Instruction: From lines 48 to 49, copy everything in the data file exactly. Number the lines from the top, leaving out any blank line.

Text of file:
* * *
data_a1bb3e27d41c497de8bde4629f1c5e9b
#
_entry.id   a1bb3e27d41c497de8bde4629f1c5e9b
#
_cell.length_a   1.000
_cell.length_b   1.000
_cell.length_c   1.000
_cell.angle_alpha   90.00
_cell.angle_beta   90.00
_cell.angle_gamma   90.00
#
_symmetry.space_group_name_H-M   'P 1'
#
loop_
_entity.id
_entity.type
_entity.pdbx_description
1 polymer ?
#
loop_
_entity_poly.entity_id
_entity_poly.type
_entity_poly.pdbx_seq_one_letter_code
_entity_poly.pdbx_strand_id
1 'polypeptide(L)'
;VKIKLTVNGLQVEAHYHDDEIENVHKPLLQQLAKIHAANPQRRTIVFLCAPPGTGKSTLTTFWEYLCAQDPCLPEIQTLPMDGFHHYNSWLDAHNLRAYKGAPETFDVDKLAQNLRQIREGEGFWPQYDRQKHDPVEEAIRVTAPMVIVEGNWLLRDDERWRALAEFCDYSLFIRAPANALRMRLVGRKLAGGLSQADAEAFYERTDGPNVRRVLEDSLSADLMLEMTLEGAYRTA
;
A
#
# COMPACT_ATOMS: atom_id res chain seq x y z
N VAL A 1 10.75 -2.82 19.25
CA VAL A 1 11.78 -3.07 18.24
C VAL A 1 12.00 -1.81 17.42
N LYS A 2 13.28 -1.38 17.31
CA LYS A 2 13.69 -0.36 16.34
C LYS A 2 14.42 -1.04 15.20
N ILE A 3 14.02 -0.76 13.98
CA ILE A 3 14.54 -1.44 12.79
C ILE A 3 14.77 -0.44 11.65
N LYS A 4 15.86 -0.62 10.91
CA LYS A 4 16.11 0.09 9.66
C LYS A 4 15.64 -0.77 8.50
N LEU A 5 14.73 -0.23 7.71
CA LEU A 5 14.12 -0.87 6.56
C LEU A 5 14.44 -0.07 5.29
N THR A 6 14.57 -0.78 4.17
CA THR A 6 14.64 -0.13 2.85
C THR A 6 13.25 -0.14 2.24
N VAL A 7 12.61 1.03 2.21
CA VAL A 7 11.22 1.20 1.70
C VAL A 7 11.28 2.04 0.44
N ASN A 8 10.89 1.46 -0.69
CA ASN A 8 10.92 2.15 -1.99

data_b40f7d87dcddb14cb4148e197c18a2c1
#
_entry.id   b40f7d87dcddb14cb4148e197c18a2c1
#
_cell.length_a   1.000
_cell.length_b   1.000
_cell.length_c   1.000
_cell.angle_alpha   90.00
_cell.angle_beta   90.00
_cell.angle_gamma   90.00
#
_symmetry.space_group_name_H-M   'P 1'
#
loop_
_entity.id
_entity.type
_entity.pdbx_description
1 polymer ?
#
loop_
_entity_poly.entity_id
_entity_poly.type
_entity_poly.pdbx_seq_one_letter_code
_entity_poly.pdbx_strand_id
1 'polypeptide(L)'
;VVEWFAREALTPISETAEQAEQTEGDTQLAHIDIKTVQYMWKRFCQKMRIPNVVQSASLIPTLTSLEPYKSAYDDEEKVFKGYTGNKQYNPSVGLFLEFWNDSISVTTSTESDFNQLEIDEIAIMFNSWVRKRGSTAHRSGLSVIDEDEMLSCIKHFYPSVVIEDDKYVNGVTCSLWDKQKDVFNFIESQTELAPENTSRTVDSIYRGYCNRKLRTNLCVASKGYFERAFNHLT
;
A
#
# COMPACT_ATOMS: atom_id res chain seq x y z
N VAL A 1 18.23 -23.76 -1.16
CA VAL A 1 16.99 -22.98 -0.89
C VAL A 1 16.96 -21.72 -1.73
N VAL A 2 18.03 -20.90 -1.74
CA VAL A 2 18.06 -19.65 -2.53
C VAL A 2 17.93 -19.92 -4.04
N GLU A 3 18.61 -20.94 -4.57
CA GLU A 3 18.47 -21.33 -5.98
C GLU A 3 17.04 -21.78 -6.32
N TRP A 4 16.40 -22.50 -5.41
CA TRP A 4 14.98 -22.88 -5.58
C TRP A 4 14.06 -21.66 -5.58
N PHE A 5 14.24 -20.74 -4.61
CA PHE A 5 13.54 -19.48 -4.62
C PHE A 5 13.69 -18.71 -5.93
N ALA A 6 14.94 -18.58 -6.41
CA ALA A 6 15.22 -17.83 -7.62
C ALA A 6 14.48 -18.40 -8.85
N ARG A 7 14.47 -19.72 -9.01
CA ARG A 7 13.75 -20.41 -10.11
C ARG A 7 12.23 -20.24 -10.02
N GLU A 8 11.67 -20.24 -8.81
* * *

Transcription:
C THR A 6 13.25 -0.14 2.24
N VAL A 7 12.61 1.03 2.21